Is nuclear energy renewable?

By many definitions, nuclear energy is not renewable. But in terms of climate change, nuclear energy production does not release greenhouse gases, so it is a low-carbon fuel.

'Renewable' energy refers to energy from sources that are constantly replenished - like the water for hydroelectric dams that is topped up by the rain, or the sunlight that reappears every day for solar panels. Because nuclear power uses up radioactive fuel, it is not renewable in the same way.

Nuclear energy, however, is the second-largest source of low-carbon electricity in the world behind hydropower. Some researchers say it is essential for helping countries including the UK reach targets of producing all their energy without releasing greenhouse gases. This is because there is not yet enough renewable energy capacity to provide for all our electricity needs. Renewable power is also intermittent - for instance, wind turbines don't produce power when the wind doesn't blow (although large batteries to store this energy are improving all the time).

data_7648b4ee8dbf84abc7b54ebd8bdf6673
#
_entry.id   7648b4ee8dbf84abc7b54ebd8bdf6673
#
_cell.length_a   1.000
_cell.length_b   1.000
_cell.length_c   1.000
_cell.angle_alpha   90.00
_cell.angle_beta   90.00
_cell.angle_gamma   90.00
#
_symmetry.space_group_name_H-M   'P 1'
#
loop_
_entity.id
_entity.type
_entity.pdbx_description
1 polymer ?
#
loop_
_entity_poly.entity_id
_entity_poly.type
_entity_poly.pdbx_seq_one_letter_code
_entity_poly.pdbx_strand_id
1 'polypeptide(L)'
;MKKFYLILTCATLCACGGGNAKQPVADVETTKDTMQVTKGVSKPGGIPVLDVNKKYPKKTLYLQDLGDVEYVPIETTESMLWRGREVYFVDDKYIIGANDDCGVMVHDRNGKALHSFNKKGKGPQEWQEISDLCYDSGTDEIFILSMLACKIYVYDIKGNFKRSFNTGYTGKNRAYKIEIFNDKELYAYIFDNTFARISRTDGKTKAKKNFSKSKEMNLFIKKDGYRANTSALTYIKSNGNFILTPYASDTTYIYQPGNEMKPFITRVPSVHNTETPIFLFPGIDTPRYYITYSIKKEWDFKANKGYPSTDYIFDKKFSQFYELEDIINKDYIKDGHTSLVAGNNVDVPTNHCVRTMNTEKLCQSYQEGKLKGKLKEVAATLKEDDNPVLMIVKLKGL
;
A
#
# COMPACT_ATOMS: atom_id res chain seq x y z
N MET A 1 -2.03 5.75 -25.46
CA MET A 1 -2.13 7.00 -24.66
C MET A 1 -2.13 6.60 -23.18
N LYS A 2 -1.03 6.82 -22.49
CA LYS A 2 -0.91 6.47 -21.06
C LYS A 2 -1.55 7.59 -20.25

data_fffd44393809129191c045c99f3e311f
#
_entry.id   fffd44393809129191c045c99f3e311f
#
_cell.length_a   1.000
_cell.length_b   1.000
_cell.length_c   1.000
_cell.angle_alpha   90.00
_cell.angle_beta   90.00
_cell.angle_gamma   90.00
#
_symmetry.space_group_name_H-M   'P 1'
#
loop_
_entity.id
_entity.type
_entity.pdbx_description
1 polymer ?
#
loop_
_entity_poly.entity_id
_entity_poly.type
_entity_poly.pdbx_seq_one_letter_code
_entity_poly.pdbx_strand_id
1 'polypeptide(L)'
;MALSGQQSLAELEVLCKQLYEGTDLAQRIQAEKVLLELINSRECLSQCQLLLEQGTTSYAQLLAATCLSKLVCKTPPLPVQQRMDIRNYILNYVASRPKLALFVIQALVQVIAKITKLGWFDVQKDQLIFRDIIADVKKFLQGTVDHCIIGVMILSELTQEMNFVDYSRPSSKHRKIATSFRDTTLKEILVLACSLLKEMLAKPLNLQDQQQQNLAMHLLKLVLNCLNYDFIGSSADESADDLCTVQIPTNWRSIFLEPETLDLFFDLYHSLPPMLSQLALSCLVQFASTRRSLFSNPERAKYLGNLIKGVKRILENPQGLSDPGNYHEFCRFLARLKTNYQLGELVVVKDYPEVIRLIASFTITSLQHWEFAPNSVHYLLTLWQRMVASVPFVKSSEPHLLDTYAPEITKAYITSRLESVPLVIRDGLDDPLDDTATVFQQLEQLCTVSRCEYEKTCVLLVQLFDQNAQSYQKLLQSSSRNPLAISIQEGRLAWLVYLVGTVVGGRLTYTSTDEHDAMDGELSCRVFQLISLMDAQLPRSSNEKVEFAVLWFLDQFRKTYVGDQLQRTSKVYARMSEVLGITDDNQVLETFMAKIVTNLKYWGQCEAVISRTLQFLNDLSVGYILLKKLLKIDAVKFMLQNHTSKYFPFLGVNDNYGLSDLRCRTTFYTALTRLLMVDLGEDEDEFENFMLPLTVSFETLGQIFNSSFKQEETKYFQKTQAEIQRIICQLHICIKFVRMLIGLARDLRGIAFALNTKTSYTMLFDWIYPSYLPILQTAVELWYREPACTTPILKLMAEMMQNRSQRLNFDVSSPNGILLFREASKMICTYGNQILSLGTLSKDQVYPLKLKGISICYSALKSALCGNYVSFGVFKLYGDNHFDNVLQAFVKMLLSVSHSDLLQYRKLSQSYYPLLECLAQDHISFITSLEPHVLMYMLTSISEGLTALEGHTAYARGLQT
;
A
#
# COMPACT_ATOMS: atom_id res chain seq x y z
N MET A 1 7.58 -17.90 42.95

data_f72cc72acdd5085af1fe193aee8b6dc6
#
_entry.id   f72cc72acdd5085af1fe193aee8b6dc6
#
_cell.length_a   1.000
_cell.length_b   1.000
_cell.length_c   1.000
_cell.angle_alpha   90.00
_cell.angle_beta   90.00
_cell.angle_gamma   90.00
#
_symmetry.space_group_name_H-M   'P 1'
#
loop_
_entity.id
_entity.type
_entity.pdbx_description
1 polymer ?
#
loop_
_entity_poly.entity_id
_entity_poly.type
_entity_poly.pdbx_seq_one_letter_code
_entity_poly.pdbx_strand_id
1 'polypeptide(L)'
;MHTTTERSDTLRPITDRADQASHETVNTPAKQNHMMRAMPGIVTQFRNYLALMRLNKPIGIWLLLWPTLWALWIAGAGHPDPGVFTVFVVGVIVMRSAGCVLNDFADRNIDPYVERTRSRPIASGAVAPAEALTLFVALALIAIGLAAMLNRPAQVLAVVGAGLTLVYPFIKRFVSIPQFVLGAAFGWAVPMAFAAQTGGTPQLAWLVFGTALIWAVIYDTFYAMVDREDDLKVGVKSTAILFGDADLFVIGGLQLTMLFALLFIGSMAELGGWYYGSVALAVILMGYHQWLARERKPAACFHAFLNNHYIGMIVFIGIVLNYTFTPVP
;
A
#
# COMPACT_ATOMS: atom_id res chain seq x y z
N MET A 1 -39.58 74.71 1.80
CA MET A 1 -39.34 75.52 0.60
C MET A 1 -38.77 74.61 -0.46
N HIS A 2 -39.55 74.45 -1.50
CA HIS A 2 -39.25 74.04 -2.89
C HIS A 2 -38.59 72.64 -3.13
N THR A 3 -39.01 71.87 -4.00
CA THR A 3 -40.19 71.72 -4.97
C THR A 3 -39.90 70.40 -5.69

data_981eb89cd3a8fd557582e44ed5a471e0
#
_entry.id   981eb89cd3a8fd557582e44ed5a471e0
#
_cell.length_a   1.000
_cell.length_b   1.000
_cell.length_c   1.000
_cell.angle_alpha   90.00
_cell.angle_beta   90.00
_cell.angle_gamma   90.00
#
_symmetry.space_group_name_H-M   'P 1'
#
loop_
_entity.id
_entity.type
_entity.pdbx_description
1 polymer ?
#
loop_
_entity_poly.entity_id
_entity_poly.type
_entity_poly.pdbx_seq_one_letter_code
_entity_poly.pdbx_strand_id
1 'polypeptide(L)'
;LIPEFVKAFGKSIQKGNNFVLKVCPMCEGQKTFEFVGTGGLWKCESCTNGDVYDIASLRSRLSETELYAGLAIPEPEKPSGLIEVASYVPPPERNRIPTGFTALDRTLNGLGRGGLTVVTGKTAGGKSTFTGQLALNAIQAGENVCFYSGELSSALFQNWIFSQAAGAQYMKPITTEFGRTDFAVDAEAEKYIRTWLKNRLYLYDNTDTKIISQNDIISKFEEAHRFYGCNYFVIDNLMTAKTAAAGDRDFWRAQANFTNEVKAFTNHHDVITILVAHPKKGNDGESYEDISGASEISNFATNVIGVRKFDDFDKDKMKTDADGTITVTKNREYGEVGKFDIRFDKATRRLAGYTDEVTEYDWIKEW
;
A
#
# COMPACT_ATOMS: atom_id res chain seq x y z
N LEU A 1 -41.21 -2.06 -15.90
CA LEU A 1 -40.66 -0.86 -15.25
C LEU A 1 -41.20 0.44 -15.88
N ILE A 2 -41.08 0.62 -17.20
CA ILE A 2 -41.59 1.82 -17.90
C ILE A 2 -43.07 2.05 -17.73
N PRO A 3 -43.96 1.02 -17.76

Nuclear energy is not without its issues. Most notably, it produces radioactive waste that must be transported safely to long-term storage, where it will not be disturbed for tens of thousands of years until the material is no longer a danger to human health or the environment. These challenges are ongoing.

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